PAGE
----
Nicotine and head injuries
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A description of the experience
J Pharmacol Exp Ther. 2011 Sep;338(3):741-9. doi: 10.1124/jpet.111.182519. Epub 2011 May 24.
Therapeutic effect of nicotine in a mouse model of intracerebral hemorrhage. Hijioka M, Matsushita H, Hisatsune A, Isohama Y, Katsuki H. Department of Chemico-Pharmacological Sciences, Graduate School of Pharmaceutical Sciences, Kumamoto University, 5-1 Oe-honmachi, Kumamoto 862-0973, Japan.
Intracerebral hemorrhage (ICH) resulting from the leakage of blood into the brain parenchyma triggers severe tissue damage involving neurodegeneration and inflammation. Increasing lines of evidence indicate that the stimulation of central nicotinic acetylcholine receptors affords neuroprotection against various insults and also suppresses the proinflammatory activation of microglia.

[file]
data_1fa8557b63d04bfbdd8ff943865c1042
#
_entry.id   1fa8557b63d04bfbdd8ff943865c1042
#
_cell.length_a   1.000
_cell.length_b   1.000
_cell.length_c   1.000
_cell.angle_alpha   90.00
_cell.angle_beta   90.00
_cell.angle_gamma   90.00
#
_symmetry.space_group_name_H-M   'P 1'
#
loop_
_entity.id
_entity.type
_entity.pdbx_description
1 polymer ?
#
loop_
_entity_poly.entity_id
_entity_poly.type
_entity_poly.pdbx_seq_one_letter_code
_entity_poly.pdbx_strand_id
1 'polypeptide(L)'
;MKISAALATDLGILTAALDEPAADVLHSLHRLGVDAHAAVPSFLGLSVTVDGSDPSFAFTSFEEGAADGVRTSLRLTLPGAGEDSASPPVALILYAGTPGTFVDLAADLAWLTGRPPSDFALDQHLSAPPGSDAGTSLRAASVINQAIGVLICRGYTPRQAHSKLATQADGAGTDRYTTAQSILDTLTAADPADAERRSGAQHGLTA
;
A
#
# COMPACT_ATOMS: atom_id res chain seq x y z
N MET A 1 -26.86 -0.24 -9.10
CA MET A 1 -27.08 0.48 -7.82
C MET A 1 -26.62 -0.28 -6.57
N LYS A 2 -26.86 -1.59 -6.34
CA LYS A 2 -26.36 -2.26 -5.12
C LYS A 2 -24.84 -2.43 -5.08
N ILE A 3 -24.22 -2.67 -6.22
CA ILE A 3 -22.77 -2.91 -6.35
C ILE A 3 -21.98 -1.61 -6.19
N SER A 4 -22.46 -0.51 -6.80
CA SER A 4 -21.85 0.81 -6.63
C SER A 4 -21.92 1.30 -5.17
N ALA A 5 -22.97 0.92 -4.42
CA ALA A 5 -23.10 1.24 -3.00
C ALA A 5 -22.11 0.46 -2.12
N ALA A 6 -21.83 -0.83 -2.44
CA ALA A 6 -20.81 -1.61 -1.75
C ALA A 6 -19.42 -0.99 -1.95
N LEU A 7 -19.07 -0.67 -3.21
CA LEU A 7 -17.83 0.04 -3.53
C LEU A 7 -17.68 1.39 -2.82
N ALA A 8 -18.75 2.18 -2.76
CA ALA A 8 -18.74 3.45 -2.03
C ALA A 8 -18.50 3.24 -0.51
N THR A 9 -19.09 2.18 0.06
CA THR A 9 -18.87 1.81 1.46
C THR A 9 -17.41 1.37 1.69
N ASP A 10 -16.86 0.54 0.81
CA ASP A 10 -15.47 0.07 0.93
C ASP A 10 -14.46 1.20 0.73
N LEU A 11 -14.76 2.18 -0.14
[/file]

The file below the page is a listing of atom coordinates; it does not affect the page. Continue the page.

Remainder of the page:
Therefore, the present study aimed to determine whether the administration of nicotine modifies the pathological consequences of ICH, using a mouse model of ICH induced by intrastriatal injection of collagenase.
Daily intraperitoneal administration of nicotine (2 mg/kg), starting from 3 h after the induction of ICH, inhibited apoptosis and decreased the number of remaining striatal neurons at 3 days after the insult. We also found that nicotine administration increased the relative expression level of the antiapoptotic protein B cell lymphoma-2 versus that of the proapoptotic protein Bax in the brain.
In addition, nicotine administration attenuated the activation of microglia/macrophages, infiltration of neutrophils, and increases in oxidative stress associated with ICH, without affecting hematoma expansion and brain edema. It is noteworthy that mice treated with nicotine exhibited improved sensorimotor performance and a marked increase in survival rate after ICH. These results indicate that nicotinic acetylcholine receptors may serve as a novel target for emergency therapy for ICH.
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